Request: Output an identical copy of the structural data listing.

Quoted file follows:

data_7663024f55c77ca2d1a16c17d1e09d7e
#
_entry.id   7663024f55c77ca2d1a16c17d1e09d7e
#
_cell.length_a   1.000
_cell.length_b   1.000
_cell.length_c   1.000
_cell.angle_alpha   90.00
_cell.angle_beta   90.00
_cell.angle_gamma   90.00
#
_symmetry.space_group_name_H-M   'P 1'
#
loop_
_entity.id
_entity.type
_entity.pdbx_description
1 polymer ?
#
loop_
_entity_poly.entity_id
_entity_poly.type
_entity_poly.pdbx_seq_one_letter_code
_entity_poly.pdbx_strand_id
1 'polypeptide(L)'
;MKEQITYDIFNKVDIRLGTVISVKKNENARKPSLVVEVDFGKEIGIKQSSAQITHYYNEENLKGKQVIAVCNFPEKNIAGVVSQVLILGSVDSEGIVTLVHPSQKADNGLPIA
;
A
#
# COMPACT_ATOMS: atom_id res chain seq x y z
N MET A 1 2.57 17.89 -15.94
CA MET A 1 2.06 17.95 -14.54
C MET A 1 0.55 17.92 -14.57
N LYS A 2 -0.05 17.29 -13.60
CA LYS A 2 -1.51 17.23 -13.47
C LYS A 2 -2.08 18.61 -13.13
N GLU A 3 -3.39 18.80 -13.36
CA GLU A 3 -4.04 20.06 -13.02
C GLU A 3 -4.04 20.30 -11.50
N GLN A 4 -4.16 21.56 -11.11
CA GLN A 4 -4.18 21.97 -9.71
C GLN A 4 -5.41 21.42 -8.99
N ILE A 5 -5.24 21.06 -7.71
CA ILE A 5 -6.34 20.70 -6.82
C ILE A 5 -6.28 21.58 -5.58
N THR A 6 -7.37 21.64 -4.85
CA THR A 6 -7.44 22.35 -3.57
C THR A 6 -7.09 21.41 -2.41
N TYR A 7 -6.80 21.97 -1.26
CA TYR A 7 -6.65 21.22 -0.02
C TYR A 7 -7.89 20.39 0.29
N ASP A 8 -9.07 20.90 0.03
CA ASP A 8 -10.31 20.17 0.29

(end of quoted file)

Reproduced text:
data_7663024f55c77ca2d1a16c17d1e09d7e
#
_entry.id   7663024f55c77ca2d1a16c17d1e09d7e
#
_cell.length_a   1.000
_cell.length_b   1.000
_cell.length_c   1.000
_cell.angle_alpha   90.00
_cell.angle_beta   90.00
_cell.angle_gamma   90.00
#
_symmetry.space_group_name_H-M   'P 1'
#
loop_
_entity.id
_entity.type
_entity.pdbx_description
1 polymer ?
#
loop_
_entity_poly.entity_id
_entity_poly.type
_entity_poly.pdbx_seq_one_letter_code
_entity_poly.pdbx_strand_id
1 'polypeptide(L)'
;MKEQITYDIFNKVDIRLGTVISVKKNENARKPSLVVEVDFGKEIGIKQSSAQITHYYNEENLKGKQVIAVCNFPEKNIAGVVSQVLILGSVDSEGIVTLVHPSQKADNGLPIA
;
A
#
# COMPACT_ATOMS: atom_id res chain seq x y z
N MET A 1 2.57 17.89 -15.94
CA MET A 1 2.06 17.95 -14.54
C MET A 1 0.55 17.92 -14.57
N LYS A 2 -0.05 17.29 -13.60
CA LYS A 2 -1.51 17.23 -13.47
C LYS A 2 -2.08 18.61 -13.13
N GLU A 3 -3.39 18.80 -13.36
CA GLU A 3 -4.04 20.06 -13.02
C GLU A 3 -4.04 20.30 -11.50
N GLN A 4 -4.16 21.56 -11.11
CA GLN A 4 -4.18 21.97 -9.71
C GLN A 4 -5.41 21.42 -8.99
N ILE A 5 -5.24 21.06 -7.71
CA ILE A 5 -6.34 20.70 -6.82
C ILE A 5 -6.28 21.58 -5.58
N THR A 6 -7.37 21.64 -4.85
CA THR A 6 -7.44 22.35 -3.57
C THR A 6 -7.09 21.41 -2.41
N TYR A 7 -6.80 21.97 -1.26
CA TYR A 7 -6.65 21.22 -0.02
C TYR A 7 -7.89 20.39 0.29
N ASP A 8 -9.07 20.90 0.03
CA ASP A 8 -10.31 20.17 0.29